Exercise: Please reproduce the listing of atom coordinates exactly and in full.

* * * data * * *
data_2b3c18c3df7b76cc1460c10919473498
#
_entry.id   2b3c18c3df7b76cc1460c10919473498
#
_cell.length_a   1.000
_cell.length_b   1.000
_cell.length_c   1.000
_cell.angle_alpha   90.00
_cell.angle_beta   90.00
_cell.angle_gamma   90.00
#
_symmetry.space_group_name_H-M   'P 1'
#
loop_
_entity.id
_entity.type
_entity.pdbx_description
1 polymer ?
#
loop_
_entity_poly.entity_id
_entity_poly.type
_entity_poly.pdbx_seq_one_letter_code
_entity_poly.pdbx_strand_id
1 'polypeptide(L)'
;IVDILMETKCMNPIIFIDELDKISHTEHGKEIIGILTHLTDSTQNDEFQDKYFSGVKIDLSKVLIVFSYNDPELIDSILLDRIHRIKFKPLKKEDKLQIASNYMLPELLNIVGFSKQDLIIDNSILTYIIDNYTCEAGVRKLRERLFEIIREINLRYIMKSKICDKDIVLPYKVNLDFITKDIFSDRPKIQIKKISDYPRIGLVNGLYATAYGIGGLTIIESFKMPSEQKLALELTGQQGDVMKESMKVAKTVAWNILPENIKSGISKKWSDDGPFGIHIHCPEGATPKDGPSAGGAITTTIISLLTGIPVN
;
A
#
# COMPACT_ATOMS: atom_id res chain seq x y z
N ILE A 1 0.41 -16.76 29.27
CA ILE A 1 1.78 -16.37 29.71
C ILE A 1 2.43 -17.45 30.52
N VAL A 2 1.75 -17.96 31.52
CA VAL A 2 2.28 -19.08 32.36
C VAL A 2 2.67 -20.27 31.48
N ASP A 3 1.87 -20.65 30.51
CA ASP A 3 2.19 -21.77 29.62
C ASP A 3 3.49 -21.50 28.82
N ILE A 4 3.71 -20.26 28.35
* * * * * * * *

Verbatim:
data_2b3c18c3df7b76cc1460c10919473498
#
_entry.id   2b3c18c3df7b76cc1460c10919473498
#
_cell.length_a   1.000
_cell.length_b   1.000
_cell.length_c   1.000
_cell.angle_alpha   90.00
_cell.angle_beta   90.00
_cell.angle_gamma   90.00
#
_symmetry.space_group_name_H-M   'P 1'
#
loop_
_entity.id
_entity.type
_entity.pdbx_description
1 polymer ?
#
loop_
_entity_poly.entity_id
_entity_poly.type
_entity_poly.pdbx_seq_one_letter_code
_entity_poly.pdbx_strand_id
1 'polypeptide(L)'
;IVDILMETKCMNPIIFIDELDKISHTEHGKEIIGILTHLTDSTQNDEFQDKYFSGVKIDLSKVLIVFSYNDPELIDSILLDRIHRIKFKPLKKEDKLQIASNYMLPELLNIVGFSKQDLIIDNSILTYIIDNYTCEAGVRKLRERLFEIIREINLRYIMKSKICDKDIVLPYKVNLDFITKDIFSDRPKIQIKKISDYPRIGLVNGLYATAYGIGGLTIIESFKMPSEQKLALELTGQQGDVMKESMKVAKTVAWNILPENIKSGISKKWSDDGPFGIHIHCPEGATPKDGPSAGGAITTTIISLLTGIPVN
;
A
#
# COMPACT_ATOMS: atom_id res chain seq x y z
N ILE A 1 0.41 -16.76 29.27
CA ILE A 1 1.78 -16.37 29.71
C ILE A 1 2.43 -17.45 30.52
N VAL A 2 1.75 -17.96 31.52
CA VAL A 2 2.28 -19.08 32.36
C VAL A 2 2.67 -20.27 31.48
N ASP A 3 1.87 -20.65 30.51
CA ASP A 3 2.19 -21.77 29.62
C ASP A 3 3.49 -21.50 28.82
N ILE A 4 3.71 -20.26 28.35